Save for essential maintenance and safety, I am going to wager you don’t think about car tyres too much. To most people they are simply a part of the family car and so long as the tread is legal, they get no further thought or attention.
You could be forgiven for thinking tyres are simply lumps of specially-moulded rubber. They’re important, yes, but not very interesting.
To persuade me otherwise, I’ve just been given an extreme immersion experience at the European headquarters of Goodyear tyres in Luxembourg. Far from being a dull experience, I found it fascinating.
On day one, I was taken to Goodyear’s Innovation Center and learned how Goodyear tyres are designed, how they’re made and what they’re made from. On day two, I was let loose on a test track and given the opportunity to try out Goodyear’s tyres in extreme conditions.
Back up a little….
Zooming round test tracks is great fun, but why is Goodyear reaching out to a family blogger such as myself? There are two reasons.
Firstly, the aim was to introduce a group of British bloggers to Goodyear’s Vector 4Seasons car tyre. We were, namely: Henry Ellis who writes Henry’s Blog, Dave Hornby of TheDadventurer fame and Al and Jen Ferguson of TheDadnetwork.
This is a tyre that Goodyear has developed with the safety and cost-conscious family market in mind. It’s also a tyre that is ideal for the UK with its temperate climate, although I’ll explain why in just a moment.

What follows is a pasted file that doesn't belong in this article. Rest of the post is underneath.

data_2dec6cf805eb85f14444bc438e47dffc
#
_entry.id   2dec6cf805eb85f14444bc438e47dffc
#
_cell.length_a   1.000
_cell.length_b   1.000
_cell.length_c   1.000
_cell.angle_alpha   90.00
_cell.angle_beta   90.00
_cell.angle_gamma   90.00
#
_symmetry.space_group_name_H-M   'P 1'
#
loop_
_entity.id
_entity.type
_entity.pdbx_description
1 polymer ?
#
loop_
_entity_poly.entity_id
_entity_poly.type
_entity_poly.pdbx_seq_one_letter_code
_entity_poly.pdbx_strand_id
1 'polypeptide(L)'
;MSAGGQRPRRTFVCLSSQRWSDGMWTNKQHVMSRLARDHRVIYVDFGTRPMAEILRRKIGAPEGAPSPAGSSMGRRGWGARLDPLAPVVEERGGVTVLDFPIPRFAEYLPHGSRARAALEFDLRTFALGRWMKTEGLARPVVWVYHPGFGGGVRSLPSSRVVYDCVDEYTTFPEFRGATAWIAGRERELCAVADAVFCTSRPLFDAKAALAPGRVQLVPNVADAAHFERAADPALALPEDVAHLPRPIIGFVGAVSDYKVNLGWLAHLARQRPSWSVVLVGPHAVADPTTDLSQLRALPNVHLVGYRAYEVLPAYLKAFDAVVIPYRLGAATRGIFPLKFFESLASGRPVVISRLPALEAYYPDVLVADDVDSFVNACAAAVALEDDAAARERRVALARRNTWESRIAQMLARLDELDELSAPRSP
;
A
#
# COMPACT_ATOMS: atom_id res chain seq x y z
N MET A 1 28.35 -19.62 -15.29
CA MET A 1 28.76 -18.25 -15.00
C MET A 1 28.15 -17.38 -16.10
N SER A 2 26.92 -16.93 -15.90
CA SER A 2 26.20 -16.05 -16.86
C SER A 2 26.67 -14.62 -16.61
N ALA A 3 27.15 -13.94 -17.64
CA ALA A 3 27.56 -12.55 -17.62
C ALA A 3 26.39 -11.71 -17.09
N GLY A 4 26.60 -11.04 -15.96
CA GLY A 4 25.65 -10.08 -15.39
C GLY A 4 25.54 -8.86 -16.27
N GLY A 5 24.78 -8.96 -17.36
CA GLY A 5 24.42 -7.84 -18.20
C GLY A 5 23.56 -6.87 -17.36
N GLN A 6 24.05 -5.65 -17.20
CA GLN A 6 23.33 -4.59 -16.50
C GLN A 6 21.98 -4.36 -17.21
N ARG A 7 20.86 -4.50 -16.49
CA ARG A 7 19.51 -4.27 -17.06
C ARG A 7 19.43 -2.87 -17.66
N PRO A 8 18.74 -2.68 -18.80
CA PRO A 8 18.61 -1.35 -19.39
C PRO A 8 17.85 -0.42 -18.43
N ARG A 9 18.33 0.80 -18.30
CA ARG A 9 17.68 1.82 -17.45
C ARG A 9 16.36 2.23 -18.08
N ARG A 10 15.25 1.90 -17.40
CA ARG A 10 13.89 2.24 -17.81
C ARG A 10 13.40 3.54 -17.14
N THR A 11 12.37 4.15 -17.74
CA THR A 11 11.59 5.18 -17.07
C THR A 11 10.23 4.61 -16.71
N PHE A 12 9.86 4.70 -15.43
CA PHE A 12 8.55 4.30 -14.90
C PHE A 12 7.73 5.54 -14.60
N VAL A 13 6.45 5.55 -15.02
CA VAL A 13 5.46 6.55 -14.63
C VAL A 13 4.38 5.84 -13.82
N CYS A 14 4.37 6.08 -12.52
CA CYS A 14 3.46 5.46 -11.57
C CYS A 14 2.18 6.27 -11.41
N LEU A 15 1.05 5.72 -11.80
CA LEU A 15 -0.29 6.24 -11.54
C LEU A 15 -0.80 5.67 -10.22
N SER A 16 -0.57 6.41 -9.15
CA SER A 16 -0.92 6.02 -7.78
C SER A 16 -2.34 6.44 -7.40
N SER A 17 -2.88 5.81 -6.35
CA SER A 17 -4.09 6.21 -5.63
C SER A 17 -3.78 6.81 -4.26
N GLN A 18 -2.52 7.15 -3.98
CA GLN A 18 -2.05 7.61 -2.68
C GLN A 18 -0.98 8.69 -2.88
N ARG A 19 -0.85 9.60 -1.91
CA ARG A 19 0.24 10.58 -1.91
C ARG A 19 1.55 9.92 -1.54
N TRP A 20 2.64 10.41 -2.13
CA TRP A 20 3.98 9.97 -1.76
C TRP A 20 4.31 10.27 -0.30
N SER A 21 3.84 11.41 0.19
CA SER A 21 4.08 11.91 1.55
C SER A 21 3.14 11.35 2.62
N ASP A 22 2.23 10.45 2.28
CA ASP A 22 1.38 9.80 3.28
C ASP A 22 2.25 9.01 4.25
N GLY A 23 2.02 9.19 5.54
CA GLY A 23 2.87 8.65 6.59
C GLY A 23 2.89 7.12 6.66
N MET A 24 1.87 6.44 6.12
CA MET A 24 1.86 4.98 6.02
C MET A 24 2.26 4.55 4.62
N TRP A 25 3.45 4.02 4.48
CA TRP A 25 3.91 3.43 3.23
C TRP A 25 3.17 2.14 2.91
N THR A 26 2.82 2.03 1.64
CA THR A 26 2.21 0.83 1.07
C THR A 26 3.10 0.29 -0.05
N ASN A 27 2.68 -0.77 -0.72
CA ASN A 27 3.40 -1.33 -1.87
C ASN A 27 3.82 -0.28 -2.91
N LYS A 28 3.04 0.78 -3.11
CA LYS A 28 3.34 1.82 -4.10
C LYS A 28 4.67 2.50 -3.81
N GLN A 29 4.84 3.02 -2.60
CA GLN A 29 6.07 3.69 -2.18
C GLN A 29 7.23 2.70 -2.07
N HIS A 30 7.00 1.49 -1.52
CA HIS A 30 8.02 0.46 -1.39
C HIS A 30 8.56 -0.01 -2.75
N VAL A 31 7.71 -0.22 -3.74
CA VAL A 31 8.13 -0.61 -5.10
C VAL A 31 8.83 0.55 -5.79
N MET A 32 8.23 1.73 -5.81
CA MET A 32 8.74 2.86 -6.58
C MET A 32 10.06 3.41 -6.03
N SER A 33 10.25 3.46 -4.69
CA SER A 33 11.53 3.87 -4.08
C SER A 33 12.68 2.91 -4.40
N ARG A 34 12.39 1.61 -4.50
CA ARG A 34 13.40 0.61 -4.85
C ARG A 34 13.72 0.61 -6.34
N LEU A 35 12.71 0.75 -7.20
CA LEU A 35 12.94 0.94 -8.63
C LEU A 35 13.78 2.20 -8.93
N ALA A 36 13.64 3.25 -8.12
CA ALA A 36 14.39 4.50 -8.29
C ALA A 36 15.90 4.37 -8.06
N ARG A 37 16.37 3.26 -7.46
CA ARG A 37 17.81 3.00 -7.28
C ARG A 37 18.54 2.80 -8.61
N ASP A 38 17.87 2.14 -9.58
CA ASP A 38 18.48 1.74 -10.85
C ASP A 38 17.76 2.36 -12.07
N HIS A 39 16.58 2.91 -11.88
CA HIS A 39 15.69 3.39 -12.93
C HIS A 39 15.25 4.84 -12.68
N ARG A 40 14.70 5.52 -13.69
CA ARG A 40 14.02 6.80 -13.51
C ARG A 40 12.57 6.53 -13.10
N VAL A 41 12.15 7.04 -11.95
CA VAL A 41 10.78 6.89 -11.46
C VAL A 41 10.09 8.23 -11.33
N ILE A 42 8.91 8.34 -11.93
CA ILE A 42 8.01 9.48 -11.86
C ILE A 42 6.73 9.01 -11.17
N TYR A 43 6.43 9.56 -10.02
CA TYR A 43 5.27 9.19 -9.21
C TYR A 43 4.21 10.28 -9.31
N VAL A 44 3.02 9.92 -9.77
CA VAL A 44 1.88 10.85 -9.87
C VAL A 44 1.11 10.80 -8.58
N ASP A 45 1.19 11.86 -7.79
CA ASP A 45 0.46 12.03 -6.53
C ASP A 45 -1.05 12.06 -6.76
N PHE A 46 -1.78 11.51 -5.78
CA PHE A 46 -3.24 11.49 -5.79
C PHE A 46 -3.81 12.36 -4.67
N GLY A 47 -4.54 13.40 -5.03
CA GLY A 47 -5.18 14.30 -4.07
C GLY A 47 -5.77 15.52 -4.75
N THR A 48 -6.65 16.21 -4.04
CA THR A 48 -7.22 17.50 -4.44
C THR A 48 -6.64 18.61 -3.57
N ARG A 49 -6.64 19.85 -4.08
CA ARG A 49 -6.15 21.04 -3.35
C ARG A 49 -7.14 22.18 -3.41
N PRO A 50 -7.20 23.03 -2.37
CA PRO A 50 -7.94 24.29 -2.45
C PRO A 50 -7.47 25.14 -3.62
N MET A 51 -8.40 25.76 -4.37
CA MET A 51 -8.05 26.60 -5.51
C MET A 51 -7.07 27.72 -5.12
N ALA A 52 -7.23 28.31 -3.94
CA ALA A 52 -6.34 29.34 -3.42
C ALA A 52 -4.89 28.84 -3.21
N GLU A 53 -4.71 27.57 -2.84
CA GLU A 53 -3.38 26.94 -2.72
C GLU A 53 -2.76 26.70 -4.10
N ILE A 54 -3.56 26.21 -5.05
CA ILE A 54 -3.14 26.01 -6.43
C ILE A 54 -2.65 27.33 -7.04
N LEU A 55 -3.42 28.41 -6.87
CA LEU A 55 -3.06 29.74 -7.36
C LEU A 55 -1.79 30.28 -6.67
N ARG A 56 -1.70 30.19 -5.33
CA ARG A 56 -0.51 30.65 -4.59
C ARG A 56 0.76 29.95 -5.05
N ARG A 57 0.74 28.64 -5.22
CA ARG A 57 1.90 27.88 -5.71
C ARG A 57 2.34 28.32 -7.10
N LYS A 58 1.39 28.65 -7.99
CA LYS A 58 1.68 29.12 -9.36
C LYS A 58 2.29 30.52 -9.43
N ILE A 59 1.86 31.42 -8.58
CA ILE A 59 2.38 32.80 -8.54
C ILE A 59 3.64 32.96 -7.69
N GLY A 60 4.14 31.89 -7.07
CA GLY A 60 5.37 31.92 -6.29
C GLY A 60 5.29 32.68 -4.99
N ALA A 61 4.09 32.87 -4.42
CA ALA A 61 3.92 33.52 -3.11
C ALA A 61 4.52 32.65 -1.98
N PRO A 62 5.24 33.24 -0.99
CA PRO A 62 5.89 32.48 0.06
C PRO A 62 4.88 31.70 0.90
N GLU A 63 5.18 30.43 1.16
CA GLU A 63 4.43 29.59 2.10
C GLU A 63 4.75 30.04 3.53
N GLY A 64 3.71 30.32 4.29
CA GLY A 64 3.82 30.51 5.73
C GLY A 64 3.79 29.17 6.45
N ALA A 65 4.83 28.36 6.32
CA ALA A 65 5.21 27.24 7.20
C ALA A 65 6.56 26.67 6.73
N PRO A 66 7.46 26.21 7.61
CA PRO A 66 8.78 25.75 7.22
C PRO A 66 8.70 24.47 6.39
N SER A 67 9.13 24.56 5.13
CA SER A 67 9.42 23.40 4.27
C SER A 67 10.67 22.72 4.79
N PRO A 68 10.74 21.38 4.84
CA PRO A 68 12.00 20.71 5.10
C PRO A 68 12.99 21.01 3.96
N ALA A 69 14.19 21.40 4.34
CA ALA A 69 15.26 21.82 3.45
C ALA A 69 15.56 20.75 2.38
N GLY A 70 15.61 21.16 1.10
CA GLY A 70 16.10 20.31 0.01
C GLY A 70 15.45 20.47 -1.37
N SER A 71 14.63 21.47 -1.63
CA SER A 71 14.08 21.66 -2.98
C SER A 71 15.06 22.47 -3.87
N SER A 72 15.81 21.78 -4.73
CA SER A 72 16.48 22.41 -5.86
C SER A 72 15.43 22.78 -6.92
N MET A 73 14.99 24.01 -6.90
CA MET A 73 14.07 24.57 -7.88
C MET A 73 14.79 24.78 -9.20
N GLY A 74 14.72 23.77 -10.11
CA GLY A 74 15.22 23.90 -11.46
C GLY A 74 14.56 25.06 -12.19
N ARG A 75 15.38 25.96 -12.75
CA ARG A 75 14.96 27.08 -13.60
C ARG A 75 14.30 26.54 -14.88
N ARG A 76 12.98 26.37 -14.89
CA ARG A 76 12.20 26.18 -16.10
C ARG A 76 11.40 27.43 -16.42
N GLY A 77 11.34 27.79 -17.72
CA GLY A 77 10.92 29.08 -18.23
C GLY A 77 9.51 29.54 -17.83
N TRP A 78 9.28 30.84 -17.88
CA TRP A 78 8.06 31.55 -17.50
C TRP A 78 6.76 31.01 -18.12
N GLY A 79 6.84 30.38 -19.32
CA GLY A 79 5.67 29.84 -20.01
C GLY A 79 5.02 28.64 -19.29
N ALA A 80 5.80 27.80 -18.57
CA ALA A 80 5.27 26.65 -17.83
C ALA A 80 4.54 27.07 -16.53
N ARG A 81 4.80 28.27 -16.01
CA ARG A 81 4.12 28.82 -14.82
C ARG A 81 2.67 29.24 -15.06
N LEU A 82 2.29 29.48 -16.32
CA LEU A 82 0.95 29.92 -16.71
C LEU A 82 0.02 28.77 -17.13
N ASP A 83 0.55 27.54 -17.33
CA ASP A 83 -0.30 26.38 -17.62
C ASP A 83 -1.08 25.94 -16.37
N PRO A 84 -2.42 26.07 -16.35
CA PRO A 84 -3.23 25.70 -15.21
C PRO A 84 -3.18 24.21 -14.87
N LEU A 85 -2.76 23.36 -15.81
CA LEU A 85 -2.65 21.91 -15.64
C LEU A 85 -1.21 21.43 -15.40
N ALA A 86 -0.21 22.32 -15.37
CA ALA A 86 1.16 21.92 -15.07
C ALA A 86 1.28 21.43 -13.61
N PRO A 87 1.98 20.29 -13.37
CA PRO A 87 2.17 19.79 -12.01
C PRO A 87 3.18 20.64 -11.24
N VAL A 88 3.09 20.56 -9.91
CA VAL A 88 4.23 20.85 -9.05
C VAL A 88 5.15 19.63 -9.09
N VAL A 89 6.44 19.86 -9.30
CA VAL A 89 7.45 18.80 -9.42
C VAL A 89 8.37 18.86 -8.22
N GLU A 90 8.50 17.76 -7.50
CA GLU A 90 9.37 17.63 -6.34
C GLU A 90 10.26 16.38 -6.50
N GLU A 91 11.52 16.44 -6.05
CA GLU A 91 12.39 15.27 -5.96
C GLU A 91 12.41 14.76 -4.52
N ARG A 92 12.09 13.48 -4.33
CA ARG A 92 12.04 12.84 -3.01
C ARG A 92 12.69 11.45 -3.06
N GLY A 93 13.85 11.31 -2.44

Secondly, and of equal importance, there’s a safety message. If you watch the video I’ve embedded below, you’ll see the all seasons tyre had a much shorter braking distance and gripped the road better than the summer tyre. Having the correct tyres on your car gives you confidence if, like me, you do the school run five days a week that you will arrive safely with your precious cargo.
In European countries that experience colder weather than the UK, motorists generally keep two sets of tyres. They have a set for winter and a set for summer.
In winter conditions, summer tyres perform poorly. Summer and all season tyres are made from different compounds. As a result, summer tyres harden in the cold weather and they don’t mold to the road surface so the grip is inferior. Summer tyres are also less efficient at dispersing water, snow and slush.
Goodyear has a special testing facility to prove this. It boasts a machine capable of making several different types of snow crystal and the whole facility, made up several snazzy shipping containers, is constantly kept at about -25˚C.
Most Brits are under the mistaken impression they have all season tyres fitted to their car. This is wrong. The majority of UK motorists are driving on summer tyres all year round.
Since returning from Luxembourg, I’ve become obsessed with looking at car tyres and it’s true. You can tell by the tread what sort of tyre is fitted and most cars in the UK do indeed seem to be fitted with the summer variety.
As I said, us Brit bloggers took to the test track using cars fitted with summer and all season tyres. There was a major difference in performance between the two with the all season tyres gripping the road better and having a reduced braking distance.